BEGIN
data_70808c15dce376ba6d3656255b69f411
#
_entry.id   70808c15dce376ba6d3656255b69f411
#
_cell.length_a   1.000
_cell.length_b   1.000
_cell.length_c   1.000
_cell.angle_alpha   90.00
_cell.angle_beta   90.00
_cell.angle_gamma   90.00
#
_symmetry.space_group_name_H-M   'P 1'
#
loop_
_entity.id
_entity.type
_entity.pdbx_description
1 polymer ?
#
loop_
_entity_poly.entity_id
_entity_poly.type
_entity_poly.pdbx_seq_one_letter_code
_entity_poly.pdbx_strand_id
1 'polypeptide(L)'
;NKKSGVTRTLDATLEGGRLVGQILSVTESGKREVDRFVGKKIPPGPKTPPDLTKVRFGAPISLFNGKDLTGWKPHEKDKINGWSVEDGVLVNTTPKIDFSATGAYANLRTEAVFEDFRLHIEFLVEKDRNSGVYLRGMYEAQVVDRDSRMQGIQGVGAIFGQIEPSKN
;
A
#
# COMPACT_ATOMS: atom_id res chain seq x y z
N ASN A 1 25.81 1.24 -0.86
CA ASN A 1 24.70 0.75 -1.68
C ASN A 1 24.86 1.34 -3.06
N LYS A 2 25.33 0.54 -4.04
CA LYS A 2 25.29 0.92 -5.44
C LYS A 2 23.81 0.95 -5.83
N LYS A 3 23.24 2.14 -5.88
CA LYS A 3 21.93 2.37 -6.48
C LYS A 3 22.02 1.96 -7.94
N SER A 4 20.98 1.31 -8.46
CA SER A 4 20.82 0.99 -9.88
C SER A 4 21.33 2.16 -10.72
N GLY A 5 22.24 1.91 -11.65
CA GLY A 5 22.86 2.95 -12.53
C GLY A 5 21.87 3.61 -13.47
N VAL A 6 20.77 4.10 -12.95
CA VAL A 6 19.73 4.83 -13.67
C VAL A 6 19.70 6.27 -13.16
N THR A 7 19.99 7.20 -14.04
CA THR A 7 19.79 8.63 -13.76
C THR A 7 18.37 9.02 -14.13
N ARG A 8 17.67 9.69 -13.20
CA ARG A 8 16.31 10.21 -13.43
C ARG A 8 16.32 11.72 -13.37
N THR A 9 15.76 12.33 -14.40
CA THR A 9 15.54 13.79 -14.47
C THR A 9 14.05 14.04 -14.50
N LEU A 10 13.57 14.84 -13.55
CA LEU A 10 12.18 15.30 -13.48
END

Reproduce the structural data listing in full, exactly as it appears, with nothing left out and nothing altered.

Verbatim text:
data_70808c15dce376ba6d3656255b69f411
#
_entry.id   70808c15dce376ba6d3656255b69f411
#
_cell.length_a   1.000
_cell.length_b   1.000
_cell.length_c   1.000
_cell.angle_alpha   90.00
_cell.angle_beta   90.00
_cell.angle_gamma   90.00
#
_symmetry.space_group_name_H-M   'P 1'
#
loop_
_entity.id
_entity.type
_entity.pdbx_description
1 polymer ?
#
loop_
_entity_poly.entity_id
_entity_poly.type
_entity_poly.pdbx_seq_one_letter_code
_entity_poly.pdbx_strand_id
1 'polypeptide(L)'
;NKKSGVTRTLDATLEGGRLVGQILSVTESGKREVDRFVGKKIPPGPKTPPDLTKVRFGAPISLFNGKDLTGWKPHEKDKINGWSVEDGVLVNTTPKIDFSATGAYANLRTEAVFEDFRLHIEFLVEKDRNSGVYLRGMYEAQVVDRDSRMQGIQGVGAIFGQIEPSKN
;
A
#
# COMPACT_ATOMS: atom_id res chain seq x y z
N ASN A 1 25.81 1.24 -0.86
CA ASN A 1 24.70 0.75 -1.68
C ASN A 1 24.86 1.34 -3.06
N LYS A 2 25.33 0.54 -4.04
CA LYS A 2 25.29 0.92 -5.44
C LYS A 2 23.81 0.95 -5.83
N LYS A 3 23.24 2.14 -5.88
CA LYS A 3 21.93 2.37 -6.48
C LYS A 3 22.02 1.96 -7.94
N SER A 4 20.98 1.31 -8.46
CA SER A 4 20.82 0.99 -9.88
C SER A 4 21.33 2.16 -10.72
N GLY A 5 22.24 1.91 -11.65
CA GLY A 5 22.86 2.95 -12.53
C GLY A 5 21.87 3.61 -13.47
N VAL A 6 20.77 4.10 -12.95
CA VAL A 6 19.73 4.83 -13.67
C VAL A 6 19.70 6.27 -13.16
N THR A 7 19.99 7.20 -14.04
CA THR A 7 19.79 8.63 -13.76
C THR A 7 18.37 9.02 -14.13
N ARG A 8 17.67 9.69 -13.20
CA ARG A 8 16.31 10.21 -13.43
C ARG A 8 16.32 11.72 -13.37
N THR A 9 15.76 12.33 -14.40
CA THR A 9 15.54 13.79 -14.47
C THR A 9 14.05 14.04 -14.50
N LEU A 10 13.57 14.84 -13.55
CA LEU A 10 12.18 15.30 -13.48